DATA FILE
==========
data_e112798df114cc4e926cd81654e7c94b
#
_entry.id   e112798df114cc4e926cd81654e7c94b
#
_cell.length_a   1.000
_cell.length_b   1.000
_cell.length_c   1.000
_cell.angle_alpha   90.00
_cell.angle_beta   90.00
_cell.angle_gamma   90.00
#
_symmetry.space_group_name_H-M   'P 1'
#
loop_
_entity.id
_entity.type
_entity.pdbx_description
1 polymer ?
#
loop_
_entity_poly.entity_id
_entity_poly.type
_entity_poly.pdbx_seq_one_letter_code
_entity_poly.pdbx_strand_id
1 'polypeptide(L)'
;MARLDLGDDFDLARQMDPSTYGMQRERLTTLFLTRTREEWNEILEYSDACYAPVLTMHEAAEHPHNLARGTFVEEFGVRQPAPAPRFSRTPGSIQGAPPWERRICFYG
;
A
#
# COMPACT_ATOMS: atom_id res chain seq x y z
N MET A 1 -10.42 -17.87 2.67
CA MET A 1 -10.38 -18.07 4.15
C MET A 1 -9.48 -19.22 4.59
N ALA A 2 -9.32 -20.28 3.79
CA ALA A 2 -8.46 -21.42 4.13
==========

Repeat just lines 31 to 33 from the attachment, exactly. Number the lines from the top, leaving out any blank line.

N MET A 1 -10.42 -17.87 2.67
CA MET A 1 -10.38 -18.07 4.15
C MET A 1 -9.48 -19.22 4.59